Creating a strong and stable core connection is more about learning to ‘bring all the friends to the party’ than trying to isolate one specific muscle. While there are specific instances in which isolation training (or de-training) can be helpful, the majority of our core work will involve strengthening the core muscles as a whole synergistic group. This is why there isn’t one specific exercise that will work for every single person to help core connection. Using reference points to help our whole body stabilize our torso is a helpful strategy in connecting with our core. The next exercise is a great example of using our arms and the wall as a reference point for better core connection and coordination.

Hands Against Wall Heel Drops

This exercise has a number of levels to increase and decrease the intensity and load. Level 1 includes keeping one foot on the floor while you extend the opposite leg. Level 2 involves keeping both legs lifted into table top position and dropping a bent knee to drop our heel to the floor. Level 3 involves keeping our legs in table top position and extending a straight leg to drop our heel to the floor. The most important cue for this exercise is to be sure to squeeze your elbows together and firmly press your hands into the wall as you perform the heel drops. Watch the video below for the full walk through of set up and breathing for this move.

Strengthens abdominal wall, torso stability.

Equipment: Mat and wall.

When we are talking about building up a stronger connection with our core, we aren’t talking solely about our ability to contract our abdominals. Yes, the abs play a big role in torso stability, but so do the hips, back and shoulders, and when standing, our feet play a huge role as well. The next exercise helps to engage the hamstrings, glutes and adductors for better hip stability.

Feet Elevated Hip Lift with Block

We truly cannot build an effective core connection without some ability to stabilize and control the movement of our hips. This exercise is a helpful starting point in setting up the pelvis position for better engagement of the glutes, hamstrings and adductors. Remember, we are working on ‘bringing all the friends’ to the party in this exercise rather than isolating a specific muscle group. Be sure to drag your heels down into the bench and back towards you as you perform the hip lift.

Strengthens glutes, hamstrings, adductors.

Equipment: Mat, Block (or rolled up towel), bench or other sturdy elevated surface like a coffee table, couch or stair.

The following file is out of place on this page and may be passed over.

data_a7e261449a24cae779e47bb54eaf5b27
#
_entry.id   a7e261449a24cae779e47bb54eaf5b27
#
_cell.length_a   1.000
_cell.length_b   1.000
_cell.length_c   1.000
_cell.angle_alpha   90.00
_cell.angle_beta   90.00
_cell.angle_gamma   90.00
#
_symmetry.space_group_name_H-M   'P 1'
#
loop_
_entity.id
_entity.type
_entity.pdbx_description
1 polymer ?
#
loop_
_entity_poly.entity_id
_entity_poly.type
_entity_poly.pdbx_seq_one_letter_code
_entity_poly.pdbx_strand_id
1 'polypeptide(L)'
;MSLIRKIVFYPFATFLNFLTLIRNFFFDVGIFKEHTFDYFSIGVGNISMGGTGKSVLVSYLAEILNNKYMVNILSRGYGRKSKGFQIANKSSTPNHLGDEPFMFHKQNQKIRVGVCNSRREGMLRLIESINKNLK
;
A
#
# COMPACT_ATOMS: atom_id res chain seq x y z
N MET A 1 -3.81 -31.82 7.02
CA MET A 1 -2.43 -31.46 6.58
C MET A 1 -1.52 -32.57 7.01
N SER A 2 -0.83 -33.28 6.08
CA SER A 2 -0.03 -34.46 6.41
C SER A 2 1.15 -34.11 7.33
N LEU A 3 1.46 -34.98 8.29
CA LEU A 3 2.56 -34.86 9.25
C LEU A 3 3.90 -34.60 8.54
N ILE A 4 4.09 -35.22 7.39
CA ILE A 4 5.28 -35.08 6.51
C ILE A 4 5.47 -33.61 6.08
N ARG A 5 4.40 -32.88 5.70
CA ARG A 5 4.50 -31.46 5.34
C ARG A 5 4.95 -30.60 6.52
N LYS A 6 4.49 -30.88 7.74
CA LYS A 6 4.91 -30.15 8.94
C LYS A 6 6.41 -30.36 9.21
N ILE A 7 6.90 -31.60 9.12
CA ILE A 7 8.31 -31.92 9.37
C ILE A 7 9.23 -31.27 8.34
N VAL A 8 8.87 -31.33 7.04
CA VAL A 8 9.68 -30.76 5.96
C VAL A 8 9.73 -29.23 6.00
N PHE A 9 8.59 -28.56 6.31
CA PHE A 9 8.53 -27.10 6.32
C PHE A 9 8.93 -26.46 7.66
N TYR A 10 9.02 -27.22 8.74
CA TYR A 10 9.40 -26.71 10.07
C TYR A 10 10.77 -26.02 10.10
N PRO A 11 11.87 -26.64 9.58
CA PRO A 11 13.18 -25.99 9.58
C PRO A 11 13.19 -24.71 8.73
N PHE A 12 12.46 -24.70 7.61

The above exercises will give you a great place to start as you work on connecting and coordinating your core muscles. I don’t want you to be afraid to move as you’re building up your core connection, but I do want you to spend a bit of time each week practicing some basic breathing and core connecting. It’s less about getting it ‘perfect’ and more about consistent practice over time. Try adding these 5 moves for 2 sets of about 10 repetitions before you head out for a walk a couple times a week.

These exercises can be incredibly helpful when you’re dealing with back pain, hip pain, prolapse, diastasis recti or trouble connecting to your core or managing pressure, but the best strategy is always a session with a physiotherapist. They can help you to personalize your approach and can assist in manually releasing muscles that may be over-tight and compensating.



If you want more guidance in connecting with your core, then join my FREE 7 Day Glutes + Core Challenge. You’ll receive our 7 day workout guide complete with core strengthening workouts, breathing exercises, tons of coaching videos, follow along mobility flows and our Glutes + Core Guidebook. Click the image below to sign up and get started right away.


Popular Posts From The Blog

Join Our Newsletter

Receive a free home workout plan directly to your inbox when you subscribe!

More Posts From The Blog

To the woman who is (way) too overwhelmed to workout

If you’ve ever looked at your running shoes gathering dust at your front door and thought ‘I don’t have the energy for a workout right now’ then this post is for you.

If you’ve ever watched other people in your life exercise regularly and thought ‘how on earth do they have the time?’ then this post is for you.

Read More »

3 Must Do Strength Exercises To Safely Return To Running

Are you thinking of returning to running this spring? Perhaps you’ve been on hiatus from impact exercise since giving birth or experiencing an injury. 

If running is on your list of spring plans, you’ll definitely want to include at least a few weeks of core and lower body stability and strength work before you head out on the roads and trails.

Read More »

3 Strength Exercises For Happy + Healthy Hips

Our hips are the base of our core. Many of the muscles that support our torso originate in our hip girdle, so it’s paramount to have a strong, supportive base of control in our hips. My favourite tool for healthy hips are what I call ‘smarter strength’ exercises. These are moves to engage varying muscles of the hips in a functional way.

Read More »